Saturday, June 21, 2014

Heart's Content

It has been a year since my wife and I took our first ever vacation without our children. Not only does the trip's anniversary bring back a flood of memories of St. John's, NL, my wife recently finished a painting of the harbour. We now have a constant reminder of our fantastic trip to the most easterly part of our continent.

Painting of St. John's harbour (copyright, all rights reserved)
As we reminisce, the names of some Newfoundland towns and fishing villages come to mind. I love how things get their names in NL; there's always a story. And if you look past the embellishment of the story teller, they are pretty practical names. St John's is named after St. John the Baptist. Mistaken Point saw lots of shipwrecks because sailors mistook it for the main point around a peninsula, and by the time they realized their mistake it was often too late.

Our drive up one of the many picturesque coastlines of Newfoundland took us through three towns named Heart's Desire, Heart's Delight and Heart's Content. They were quaint little fishing villages along the rugged coast that clearly indicates why the island part of the province is called The Rock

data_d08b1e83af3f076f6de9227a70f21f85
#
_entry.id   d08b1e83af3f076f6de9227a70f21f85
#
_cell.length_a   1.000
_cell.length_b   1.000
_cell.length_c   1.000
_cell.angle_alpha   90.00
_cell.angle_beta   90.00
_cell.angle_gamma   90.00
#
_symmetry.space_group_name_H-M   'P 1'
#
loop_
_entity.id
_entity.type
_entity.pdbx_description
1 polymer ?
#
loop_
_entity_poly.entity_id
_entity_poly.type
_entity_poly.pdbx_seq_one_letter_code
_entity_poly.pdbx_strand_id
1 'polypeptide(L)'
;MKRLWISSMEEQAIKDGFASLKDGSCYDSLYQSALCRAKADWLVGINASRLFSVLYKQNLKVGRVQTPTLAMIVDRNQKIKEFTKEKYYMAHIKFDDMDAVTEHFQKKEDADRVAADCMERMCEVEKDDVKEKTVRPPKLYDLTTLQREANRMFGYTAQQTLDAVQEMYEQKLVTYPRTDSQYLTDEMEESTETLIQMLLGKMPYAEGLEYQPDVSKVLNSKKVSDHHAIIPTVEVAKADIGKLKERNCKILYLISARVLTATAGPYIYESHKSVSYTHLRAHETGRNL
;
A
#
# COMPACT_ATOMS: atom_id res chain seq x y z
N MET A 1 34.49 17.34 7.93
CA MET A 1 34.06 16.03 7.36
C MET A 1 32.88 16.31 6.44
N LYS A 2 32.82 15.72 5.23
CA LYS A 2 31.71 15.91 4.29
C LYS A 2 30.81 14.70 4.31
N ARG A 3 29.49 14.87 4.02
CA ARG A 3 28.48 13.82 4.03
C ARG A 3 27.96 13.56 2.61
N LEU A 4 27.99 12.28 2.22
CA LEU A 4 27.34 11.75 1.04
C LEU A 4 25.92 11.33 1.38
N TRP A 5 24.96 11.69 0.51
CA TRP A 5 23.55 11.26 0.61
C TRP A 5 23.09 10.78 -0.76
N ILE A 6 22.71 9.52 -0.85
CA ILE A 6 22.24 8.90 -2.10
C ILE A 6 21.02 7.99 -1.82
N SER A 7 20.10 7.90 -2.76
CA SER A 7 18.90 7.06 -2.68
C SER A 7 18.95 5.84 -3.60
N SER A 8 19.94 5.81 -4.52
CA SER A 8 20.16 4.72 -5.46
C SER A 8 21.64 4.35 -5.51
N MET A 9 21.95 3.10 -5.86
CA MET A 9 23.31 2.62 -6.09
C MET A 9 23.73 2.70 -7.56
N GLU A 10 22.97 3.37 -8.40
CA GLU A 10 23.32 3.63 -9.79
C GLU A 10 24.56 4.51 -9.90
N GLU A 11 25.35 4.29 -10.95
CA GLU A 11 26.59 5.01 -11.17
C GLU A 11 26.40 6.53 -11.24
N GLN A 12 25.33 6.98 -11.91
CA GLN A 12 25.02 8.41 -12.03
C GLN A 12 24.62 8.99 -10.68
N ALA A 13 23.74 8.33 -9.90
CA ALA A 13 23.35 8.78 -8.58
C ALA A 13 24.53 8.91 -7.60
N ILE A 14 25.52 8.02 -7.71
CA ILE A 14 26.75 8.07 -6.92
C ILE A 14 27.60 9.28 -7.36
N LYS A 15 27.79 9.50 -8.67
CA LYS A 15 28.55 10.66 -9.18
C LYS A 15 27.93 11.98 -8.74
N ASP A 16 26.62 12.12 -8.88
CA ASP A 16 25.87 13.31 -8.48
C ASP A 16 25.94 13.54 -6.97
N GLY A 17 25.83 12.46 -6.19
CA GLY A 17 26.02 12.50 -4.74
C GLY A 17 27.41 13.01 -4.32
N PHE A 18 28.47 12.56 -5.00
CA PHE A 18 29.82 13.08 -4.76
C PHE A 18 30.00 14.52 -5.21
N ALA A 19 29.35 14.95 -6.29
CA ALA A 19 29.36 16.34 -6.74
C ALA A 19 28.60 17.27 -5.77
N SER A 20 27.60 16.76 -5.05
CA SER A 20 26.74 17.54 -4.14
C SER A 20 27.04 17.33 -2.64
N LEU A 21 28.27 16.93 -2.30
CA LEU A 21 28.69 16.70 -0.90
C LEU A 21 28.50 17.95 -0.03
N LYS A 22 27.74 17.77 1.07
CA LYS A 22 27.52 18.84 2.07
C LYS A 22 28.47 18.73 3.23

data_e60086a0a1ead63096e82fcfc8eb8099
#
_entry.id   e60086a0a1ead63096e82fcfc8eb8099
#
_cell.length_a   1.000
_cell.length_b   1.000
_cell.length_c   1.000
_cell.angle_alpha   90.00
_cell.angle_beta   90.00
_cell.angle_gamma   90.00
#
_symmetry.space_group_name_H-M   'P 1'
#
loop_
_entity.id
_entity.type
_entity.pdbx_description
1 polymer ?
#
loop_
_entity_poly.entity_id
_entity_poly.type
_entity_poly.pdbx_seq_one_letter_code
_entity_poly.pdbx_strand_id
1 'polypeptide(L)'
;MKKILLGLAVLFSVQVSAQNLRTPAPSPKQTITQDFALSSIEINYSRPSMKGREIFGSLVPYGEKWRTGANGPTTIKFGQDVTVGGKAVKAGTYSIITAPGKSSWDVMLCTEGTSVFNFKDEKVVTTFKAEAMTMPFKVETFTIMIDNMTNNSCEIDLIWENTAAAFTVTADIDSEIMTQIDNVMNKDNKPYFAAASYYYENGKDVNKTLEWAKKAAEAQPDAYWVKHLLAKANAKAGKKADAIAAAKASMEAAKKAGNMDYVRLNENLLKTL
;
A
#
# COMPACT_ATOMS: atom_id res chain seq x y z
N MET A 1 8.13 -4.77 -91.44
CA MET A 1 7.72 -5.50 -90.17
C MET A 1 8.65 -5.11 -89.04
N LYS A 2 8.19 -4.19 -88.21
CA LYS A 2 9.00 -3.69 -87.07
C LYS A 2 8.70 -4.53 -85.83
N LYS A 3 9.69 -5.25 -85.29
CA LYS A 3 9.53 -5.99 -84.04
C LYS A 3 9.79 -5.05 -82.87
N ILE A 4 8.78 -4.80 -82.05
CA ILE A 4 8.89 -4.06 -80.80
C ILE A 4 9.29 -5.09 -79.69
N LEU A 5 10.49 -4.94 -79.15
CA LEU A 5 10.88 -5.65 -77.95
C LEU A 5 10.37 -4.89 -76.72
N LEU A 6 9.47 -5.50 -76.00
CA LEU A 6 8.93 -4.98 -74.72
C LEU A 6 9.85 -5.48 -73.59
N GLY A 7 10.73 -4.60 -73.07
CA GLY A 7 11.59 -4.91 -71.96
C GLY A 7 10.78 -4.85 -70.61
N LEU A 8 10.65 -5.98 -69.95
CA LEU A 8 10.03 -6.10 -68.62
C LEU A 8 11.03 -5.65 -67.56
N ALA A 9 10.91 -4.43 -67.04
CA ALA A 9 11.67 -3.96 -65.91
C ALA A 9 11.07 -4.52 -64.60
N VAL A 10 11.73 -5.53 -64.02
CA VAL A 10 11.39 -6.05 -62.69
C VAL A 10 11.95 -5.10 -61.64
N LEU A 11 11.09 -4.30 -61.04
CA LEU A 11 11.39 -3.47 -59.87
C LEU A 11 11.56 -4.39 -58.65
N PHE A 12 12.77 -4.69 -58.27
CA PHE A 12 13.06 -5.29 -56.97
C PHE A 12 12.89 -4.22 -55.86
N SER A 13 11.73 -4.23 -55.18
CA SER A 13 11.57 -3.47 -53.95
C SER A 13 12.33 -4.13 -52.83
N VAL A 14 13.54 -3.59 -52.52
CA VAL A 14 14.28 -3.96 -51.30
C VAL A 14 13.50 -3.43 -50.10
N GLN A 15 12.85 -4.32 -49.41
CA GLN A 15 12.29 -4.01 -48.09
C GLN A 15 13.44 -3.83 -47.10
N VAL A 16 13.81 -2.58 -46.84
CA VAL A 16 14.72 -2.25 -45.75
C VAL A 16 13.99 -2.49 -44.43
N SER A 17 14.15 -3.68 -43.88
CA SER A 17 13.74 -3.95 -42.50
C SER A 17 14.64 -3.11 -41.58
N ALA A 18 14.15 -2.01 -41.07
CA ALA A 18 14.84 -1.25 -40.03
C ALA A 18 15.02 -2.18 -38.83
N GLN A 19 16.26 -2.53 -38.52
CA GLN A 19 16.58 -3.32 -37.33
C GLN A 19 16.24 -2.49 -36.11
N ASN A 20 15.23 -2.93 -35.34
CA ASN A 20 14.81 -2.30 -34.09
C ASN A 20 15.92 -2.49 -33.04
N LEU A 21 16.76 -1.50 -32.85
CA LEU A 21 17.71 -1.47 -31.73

As we drove through these villages, I started thinking that names are more than just cute or quaint, they have a theological meaning. The heart is the symbol of love, and our sojourn through these towns took us on a journey through the stages or distinctions love in Greek—eros, philia and agape.*

First we pass through Heart's Desire. Eros is the passionate or physical love. I think that's usually the first stage of love, an emotional response more than a conscious decision to love the other.

A little farther up the coast we pass through Heart's Delight. Philia is more of a friendly or familial love. Because it requires loyalty and virtue, I place this as a higher form of love than eros. We need to know the beloved before we are able to offer philial love and therefore requires a conscious decision to love the other.

Our journey of love ends with Heart's Content—agape—where we find unconditional love, a more spiritual love. Our hearts' are content; they are no longer restless because they can rest in the infinite and unconditional love of God that St. Paul describes in 1 Cor 13. The will of the lover and beloved are unified, and we can find true peace and contentment.

May our journeys of life always end in Heart's Content.

*I purposely omit storge because of it's application is almost exclusively meant for familial relationships and, well, there are only three towns.

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